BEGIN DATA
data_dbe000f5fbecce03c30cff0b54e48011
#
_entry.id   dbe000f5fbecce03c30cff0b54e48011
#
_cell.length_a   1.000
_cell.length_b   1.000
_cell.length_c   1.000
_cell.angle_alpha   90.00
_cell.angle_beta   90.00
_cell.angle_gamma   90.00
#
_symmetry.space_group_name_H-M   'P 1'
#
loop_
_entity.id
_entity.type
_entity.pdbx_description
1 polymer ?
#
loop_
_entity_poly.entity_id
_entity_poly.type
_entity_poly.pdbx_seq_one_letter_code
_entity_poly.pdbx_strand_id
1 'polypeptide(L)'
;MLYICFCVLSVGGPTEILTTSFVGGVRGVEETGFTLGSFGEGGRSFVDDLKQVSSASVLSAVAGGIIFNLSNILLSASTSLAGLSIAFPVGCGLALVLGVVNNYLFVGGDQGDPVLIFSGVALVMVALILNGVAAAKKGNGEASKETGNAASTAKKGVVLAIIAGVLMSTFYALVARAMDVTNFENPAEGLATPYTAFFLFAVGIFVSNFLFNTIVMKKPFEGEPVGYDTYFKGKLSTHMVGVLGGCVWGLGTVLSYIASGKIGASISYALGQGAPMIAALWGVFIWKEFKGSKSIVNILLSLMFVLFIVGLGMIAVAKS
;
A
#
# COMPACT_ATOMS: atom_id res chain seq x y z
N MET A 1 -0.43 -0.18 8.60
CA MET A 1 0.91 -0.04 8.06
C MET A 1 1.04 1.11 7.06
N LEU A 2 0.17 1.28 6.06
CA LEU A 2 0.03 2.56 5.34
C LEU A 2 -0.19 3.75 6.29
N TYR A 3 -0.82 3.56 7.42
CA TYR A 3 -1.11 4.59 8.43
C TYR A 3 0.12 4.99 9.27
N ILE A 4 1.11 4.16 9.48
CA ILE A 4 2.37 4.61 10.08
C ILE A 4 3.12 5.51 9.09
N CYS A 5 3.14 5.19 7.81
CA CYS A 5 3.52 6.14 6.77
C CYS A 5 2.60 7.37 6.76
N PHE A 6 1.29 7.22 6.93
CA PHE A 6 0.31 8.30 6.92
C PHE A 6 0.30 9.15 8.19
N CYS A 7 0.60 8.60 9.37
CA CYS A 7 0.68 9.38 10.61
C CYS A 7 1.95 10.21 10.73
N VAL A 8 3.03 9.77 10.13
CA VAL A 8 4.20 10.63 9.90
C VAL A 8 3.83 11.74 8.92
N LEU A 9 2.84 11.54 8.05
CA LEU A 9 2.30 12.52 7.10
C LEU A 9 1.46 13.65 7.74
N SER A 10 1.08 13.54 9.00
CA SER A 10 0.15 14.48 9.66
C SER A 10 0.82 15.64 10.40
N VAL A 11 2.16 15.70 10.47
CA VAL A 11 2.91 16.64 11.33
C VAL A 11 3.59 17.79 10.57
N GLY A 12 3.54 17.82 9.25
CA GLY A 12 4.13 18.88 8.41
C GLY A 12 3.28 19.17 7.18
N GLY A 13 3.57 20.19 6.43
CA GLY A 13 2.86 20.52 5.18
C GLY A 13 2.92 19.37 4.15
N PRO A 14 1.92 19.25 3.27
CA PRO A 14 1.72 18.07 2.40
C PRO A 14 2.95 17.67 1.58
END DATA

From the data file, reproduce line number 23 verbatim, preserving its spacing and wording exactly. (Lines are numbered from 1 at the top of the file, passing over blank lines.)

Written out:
_entity_poly.pdbx_seq_one_letter_code